design common emitter amplifier with -20 gain, (working backwards)

Discussion in 'Homework Help' started by ninjaman, Jul 10, 2016.

  1. ninjaman

    Thread Starter Member

    May 18, 2013
    306
    1
    Hello,
    I have a question about designing a common emitter amplifier. I know the amp will invert the input so a gain of 20 is what I am looking for as whatever goes in, will come out inverted and multiplied by 20.
    Part of my coursework mentions that a rule-of-thumb is that the collector resistor (Rc) over the emitter resistor (Re) will give the voltage gain.
    So, example:
    Rc = 5.6k,
    Re = 1k,
    5.6k / 1k = 5.6 Av
    I am struggling with the coursework a little, it starts by selecting a supply voltage and choosing a quiescent current of 1mA. So, if the supply is 9 volts, the output would be half the supply, 4.5 volts. So, 4.5 / 0.001 = 4.5k or 4.7k (real value resistor). Then if the same current is going through the emitter and another rule of thumb is that the voltage across this resistor is 8% - 10% of the supply. So, 10% of 9 volts is 0.9 volts, find resistor by 0.9 / 0.001 = 900 or real value 910 ohms.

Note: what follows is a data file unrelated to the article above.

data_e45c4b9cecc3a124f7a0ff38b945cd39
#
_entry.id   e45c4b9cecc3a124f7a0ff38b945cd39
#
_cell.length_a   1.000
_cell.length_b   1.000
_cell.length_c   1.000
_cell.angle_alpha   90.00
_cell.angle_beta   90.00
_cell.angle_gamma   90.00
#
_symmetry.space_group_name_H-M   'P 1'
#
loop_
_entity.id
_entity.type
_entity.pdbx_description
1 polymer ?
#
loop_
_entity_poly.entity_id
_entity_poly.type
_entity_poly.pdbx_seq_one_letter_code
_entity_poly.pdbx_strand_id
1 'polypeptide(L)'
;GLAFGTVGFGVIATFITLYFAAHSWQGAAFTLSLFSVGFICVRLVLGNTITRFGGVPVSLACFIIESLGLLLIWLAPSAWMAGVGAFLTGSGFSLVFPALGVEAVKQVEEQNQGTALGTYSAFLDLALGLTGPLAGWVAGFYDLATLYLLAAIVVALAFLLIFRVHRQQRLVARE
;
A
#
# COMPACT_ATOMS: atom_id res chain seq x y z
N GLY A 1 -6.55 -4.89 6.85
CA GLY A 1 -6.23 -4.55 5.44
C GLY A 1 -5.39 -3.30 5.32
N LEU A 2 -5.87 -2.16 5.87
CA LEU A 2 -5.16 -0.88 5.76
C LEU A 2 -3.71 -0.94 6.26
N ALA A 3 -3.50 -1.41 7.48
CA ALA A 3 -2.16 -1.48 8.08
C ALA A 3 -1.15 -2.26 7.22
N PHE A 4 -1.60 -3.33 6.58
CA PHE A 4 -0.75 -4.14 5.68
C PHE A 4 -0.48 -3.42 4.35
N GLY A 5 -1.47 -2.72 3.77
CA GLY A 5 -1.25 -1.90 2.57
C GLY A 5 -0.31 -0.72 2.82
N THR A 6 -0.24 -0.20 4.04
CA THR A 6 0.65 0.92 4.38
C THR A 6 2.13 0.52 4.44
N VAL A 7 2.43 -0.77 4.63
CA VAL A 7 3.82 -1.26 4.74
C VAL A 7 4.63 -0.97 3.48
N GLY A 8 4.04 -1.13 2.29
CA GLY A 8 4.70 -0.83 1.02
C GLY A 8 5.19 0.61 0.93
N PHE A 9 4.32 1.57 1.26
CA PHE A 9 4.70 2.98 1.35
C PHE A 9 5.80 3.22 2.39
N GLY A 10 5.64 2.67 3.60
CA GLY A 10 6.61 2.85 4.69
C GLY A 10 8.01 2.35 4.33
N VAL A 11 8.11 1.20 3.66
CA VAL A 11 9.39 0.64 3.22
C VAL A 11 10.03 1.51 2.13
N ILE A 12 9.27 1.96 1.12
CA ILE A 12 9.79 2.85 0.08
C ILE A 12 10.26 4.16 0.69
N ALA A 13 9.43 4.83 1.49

with 4.7k over 910 = 5.16
    I want to work backwards. starting with 20 as a gain. if I keep the 9 volt supply and 1mA quiescent i will have 4.7k still. rearrange some stuff to get 20 / 4.7k to get 4.25 milliohms. thats a small resistor!!!?
    I was hoping there was a way to do this. The instructions in my course are really basic and only show this one way.
    any advice would be great!

    thanks
    simon
     
  2. AlbertHall

    Distinguished Member

    Jun 4, 2014
    4,045
    927
    Try 4.7k / 20 => 220 ohms.
     
    ninjaman likes this.
  3. Bordodynov

    Well-Known Member

    May 20, 2015
    1,045
    317
    Again=alfa*Requiv_load/(Re+re) Requiv_load=Rc||RLoad for RLoad=inf ==> Requiv_load=Rc
    Ic=1mA ==>re~25.8Ohm, alfa=Beta/(Beta+1), Beta=100 ==> alfa=0.99
     
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